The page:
Thursday, November 10, 2005

One Step Away

I am in Montana at present. The details surrounding my uncle Gordon's death are varied, but the short of it is that he got lost on Sunday evening due at least in part to a bad map. What was supposed to be a 15-30 minute hike turned into an 18 hour trek through the snowy wilderness of the Montana Rockies. He died sometime Monday evening of hypothermia after having found his way to a logging road 4 miles from where he started out.

Time and distance had prevented us from being overly close, yet he was my favorite uncle and we saw each other regularly over the holidays. I had spent a number of weeks with his family when I was 12 or so. Childhood memories tend to be etched deeply in the mind and my impressions of Gordon during my stay with his family led to a high opinion of him that was never overturned. And I think the fact that he was the only other sportsman in the family added to the sense of affinity I felt toward him. Besides being blood, he was always familiar and comfortable to be around, no pretenses and very down to earth. He kind of felt like home, if you know what I mean.

His passing reminds me of just how close we live to the edge everyday. We are one step away, our feet brushing the edges of the abyss. Yet we live in such willful ignorance, believing naively in the thin veil of normalcy that shrouds the reality of our approaching death. And it is approaching. It is healthy and good to have the veil pulled away from time to time, to stare into the blackness and see your name on the headstone.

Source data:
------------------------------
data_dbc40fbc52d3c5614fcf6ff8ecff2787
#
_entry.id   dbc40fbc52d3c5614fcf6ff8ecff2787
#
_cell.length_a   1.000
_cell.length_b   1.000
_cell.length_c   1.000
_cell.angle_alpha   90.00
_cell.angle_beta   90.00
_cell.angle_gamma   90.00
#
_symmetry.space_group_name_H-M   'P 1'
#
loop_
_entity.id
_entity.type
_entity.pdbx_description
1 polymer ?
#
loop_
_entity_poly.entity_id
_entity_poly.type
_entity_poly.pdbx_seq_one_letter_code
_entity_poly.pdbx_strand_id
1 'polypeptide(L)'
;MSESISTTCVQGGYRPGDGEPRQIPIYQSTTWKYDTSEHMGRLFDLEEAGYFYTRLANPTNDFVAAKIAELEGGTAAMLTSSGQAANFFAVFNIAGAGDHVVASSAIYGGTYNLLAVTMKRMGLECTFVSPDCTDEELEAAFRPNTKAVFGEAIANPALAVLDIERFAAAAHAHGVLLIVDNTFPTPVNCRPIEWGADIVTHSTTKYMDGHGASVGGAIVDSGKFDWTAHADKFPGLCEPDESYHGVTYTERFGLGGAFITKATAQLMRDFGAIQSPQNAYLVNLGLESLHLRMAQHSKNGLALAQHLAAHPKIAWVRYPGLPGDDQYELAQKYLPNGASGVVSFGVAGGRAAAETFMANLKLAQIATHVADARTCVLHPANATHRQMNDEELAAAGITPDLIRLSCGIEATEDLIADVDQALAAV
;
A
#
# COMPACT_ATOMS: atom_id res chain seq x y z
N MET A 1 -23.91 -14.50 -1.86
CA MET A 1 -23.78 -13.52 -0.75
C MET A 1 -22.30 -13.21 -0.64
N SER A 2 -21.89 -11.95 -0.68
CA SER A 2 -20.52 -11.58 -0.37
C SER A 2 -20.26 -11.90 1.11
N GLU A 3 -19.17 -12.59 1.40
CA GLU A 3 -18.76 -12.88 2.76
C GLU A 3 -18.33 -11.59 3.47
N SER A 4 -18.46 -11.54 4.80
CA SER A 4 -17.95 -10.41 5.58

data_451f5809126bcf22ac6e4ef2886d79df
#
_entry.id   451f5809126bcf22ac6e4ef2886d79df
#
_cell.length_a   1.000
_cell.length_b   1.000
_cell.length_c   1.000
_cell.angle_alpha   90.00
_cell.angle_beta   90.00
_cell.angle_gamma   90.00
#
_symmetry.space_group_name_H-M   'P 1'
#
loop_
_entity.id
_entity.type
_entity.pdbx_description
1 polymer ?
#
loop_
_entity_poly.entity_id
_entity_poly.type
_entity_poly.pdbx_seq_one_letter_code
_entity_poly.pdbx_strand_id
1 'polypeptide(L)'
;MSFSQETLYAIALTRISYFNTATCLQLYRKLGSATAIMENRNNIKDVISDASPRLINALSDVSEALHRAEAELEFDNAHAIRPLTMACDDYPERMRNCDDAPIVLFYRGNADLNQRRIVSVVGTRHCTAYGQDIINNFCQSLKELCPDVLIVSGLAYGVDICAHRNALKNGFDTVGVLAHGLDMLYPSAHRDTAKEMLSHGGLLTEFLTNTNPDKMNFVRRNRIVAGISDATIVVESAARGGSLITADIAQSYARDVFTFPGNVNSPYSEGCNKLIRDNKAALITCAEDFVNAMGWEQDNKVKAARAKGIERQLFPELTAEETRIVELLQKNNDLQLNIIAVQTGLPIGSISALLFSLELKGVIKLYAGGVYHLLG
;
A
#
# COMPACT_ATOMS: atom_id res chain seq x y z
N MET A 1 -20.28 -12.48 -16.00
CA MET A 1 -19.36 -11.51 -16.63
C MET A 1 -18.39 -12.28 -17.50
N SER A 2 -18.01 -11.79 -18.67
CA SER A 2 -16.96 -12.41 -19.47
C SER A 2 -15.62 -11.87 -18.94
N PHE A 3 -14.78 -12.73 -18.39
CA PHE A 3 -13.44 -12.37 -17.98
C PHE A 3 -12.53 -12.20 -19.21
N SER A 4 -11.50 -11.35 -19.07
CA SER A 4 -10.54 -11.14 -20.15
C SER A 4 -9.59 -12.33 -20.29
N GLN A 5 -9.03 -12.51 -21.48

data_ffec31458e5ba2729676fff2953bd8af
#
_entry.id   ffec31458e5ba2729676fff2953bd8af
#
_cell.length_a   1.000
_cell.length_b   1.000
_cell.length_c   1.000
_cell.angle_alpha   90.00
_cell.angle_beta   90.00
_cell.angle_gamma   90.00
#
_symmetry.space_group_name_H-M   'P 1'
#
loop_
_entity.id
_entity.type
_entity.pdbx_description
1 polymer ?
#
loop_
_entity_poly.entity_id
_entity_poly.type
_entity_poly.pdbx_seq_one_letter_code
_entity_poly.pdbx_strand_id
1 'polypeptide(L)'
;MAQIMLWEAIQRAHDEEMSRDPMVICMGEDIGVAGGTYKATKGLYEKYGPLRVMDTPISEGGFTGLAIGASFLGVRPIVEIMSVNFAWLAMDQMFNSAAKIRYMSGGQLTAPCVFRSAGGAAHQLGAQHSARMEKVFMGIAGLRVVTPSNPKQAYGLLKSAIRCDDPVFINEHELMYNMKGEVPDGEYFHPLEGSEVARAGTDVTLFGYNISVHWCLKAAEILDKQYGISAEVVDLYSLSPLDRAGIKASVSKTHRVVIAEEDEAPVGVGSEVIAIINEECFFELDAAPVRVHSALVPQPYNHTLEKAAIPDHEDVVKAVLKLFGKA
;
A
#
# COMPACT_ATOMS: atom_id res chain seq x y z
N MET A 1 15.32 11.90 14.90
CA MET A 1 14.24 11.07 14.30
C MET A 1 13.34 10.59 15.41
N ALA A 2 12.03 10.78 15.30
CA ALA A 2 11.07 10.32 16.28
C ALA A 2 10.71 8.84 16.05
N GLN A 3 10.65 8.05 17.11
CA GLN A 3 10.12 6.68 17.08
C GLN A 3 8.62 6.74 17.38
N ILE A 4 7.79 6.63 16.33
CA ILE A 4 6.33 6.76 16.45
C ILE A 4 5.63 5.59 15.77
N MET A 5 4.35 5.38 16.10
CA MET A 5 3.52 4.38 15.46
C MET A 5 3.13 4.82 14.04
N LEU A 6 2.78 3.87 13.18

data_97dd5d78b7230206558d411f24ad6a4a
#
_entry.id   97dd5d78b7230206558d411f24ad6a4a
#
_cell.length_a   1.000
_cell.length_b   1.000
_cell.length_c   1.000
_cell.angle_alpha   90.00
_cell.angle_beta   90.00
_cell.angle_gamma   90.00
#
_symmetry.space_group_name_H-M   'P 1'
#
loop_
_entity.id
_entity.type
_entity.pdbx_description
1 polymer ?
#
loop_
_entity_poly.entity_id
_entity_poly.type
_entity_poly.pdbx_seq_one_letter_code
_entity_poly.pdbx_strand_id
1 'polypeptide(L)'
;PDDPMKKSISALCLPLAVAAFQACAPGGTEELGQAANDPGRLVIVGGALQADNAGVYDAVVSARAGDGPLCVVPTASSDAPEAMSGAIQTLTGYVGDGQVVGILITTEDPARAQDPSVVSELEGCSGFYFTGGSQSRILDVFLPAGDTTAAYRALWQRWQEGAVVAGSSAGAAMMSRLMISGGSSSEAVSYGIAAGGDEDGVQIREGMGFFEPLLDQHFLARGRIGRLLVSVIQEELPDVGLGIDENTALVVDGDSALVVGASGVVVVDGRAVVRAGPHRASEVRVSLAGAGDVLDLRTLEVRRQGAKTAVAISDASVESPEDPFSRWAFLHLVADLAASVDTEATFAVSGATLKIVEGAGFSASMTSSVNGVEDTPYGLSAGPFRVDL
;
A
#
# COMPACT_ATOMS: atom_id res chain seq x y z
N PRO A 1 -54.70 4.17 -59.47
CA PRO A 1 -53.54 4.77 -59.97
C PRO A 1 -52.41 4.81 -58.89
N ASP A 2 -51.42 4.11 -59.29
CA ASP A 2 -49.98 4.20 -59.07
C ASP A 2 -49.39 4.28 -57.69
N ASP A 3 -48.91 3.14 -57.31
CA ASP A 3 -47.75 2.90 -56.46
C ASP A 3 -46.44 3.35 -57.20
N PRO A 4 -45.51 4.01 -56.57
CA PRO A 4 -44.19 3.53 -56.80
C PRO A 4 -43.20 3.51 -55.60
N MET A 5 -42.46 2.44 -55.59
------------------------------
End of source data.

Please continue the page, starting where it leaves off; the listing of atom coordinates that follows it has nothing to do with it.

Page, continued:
May the life I live in the present be one that I'll not regret on that day.


The Cubicle Reverend said...

May God bless you by the fond memories you have of your uncle, and celebrate his life and the fact that you could know him.

David said...

Thank you for sharing this relationship with us, Gerald. I wonder if it is your affinity with your late-uncle's down-to-earth-ness and genuiness that provokes you to work for church based theological formation. It seems that those who care little for others as persons, or even for themselves in that lowly category, may be more comfortable with an austere, privileged community of theological "have's." But it is the nature of theology to move toward the "have-nots"; indeed it is about them. Now being in church work I am amazed at the truth to what Pastor John Piper has said. God seems to bless His foot soldiers with unusual insight into scripture. Theological formation will return to the church. It will. Again, thank you for sharing. Better to be in the house of morning that in the house of gladness and mirth.

Gerald said...

Thanks David--appreciate the thoughts as well as our common pursuit. We'll be in touch.